Rafael Nadal admitted that he wasn’t 100% fit in the Indian Wells final, which he lost to American Taylor Fritz. Nadal revealed that he was in pain during the match and he also had breathing issues. Ergo, the Spaniard wasn’t able to bring his best to the table in the all-important final.
With this crucial win, Fritz has ended Nadal’s 20 matches unbeaten streak of the season. Nadal was vying for his fourth title of the season but he couldn’t go past the American.
Taylor won the BNP Paribas Open title by 6-3, 7-6 (7-5). In fact, Nadal had his chances in the second set of the match but he couldn’t grab them. The left-hander was able to get his serve back in the 10th match game of the set and then had two break points on Fritz’s serve in the subsequent game but the American was able to save them.
“I had pain, honestly. I had problems breathing. I don’t know if it’s something on the rib, I don’t know yet. When I’m breathing when I’m moving it’s like a needle all the time inside here. I get dizzy a little bit because it’s painful,” Nadal said.
“It’s a kind of pain that limits me a lot. It’s not only about pain, I don’t feel very well because [it] affects my breathing. “[It is] more than [being] sad for the loss, [that is] something that I accepted immediately, and even before the match ended. It’s more about that I am suffering a little bit, honestly.”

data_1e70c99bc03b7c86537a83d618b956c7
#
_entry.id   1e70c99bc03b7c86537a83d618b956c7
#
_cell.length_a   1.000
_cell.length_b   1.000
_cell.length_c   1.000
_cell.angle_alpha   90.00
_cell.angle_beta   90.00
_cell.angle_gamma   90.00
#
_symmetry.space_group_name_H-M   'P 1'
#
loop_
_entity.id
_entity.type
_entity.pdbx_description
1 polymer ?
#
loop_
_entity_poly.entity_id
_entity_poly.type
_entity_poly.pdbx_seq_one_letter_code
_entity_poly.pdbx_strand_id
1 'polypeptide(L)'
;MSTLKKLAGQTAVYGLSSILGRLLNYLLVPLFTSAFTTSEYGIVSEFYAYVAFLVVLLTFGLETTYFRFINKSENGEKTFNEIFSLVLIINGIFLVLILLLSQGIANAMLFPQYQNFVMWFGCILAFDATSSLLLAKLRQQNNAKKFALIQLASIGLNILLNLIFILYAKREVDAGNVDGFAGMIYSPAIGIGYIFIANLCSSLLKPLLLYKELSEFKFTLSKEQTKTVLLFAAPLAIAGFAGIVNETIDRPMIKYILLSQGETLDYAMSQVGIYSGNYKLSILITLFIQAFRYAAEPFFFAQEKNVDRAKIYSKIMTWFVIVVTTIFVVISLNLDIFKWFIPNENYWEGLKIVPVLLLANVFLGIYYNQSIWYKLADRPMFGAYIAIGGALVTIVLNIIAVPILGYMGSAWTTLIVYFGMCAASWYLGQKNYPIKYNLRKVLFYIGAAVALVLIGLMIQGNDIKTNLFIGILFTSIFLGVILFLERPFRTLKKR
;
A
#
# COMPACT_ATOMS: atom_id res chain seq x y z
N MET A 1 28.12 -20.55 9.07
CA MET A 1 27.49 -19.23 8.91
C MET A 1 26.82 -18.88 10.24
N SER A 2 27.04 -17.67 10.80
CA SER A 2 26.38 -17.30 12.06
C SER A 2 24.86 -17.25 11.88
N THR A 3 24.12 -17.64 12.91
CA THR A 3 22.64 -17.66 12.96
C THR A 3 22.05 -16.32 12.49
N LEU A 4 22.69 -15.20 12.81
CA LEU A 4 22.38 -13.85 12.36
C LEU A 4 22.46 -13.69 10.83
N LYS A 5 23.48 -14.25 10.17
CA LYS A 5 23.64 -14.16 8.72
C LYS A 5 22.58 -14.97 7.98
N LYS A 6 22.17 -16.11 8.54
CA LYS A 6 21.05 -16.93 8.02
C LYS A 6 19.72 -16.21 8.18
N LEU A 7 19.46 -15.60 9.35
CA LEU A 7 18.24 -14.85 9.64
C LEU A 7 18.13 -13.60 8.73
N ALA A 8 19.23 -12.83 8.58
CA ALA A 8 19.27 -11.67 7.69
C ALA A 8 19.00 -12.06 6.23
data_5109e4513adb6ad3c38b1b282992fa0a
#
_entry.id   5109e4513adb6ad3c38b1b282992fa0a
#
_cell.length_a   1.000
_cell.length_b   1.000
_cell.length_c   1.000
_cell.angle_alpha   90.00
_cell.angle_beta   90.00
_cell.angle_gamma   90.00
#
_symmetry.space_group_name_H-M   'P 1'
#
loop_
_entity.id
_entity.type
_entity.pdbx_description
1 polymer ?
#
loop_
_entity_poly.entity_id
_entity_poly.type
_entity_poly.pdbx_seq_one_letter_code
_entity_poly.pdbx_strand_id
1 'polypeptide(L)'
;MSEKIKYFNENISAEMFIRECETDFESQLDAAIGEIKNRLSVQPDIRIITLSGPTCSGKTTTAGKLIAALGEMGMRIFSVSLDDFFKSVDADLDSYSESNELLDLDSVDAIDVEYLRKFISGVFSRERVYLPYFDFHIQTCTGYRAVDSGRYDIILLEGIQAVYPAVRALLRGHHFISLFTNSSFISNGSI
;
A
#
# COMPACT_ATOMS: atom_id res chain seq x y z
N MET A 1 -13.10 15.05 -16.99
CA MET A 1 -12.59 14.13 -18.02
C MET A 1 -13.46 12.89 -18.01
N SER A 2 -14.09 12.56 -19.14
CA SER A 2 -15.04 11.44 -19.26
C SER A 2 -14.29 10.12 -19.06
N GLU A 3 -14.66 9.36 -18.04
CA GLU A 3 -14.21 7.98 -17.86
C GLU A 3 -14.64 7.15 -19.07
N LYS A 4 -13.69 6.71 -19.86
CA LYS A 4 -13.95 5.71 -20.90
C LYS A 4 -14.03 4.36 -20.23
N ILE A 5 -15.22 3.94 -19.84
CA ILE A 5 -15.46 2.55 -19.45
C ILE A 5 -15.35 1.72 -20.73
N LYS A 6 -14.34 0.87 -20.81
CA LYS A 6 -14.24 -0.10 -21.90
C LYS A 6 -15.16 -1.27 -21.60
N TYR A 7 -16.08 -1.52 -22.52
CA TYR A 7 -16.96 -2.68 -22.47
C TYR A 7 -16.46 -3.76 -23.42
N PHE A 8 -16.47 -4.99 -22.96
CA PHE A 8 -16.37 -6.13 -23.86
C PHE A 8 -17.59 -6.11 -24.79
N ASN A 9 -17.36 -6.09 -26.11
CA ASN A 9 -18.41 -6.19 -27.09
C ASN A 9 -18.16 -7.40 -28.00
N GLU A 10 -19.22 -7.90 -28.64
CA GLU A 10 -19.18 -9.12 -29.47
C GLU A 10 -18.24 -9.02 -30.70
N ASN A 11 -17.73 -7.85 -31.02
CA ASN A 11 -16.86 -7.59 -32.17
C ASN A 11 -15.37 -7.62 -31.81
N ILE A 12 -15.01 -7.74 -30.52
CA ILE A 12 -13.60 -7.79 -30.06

In fact, Nadal had battled for three hours and 12 minutes in the semifinal against his countryman Carlos Alcaraz. He had also received medical attention from an ATP physiotherapist.
“I tried my best. Of course, [it has] not been my day. But that happens. I have experience in all these situations. So in the moment, of course, it’s tough to play a final like this. [I] tried ’til the end. That’s it,” Nadal said.
“Even [though] I had my chances in the second set, I didn’t convert too many chances. That’s it. I think it’s a difficult match to analyse personally from my side because I was not able to do many things.”
Nadal has withdrawn from Miami Open and he will now prepare for the clay season.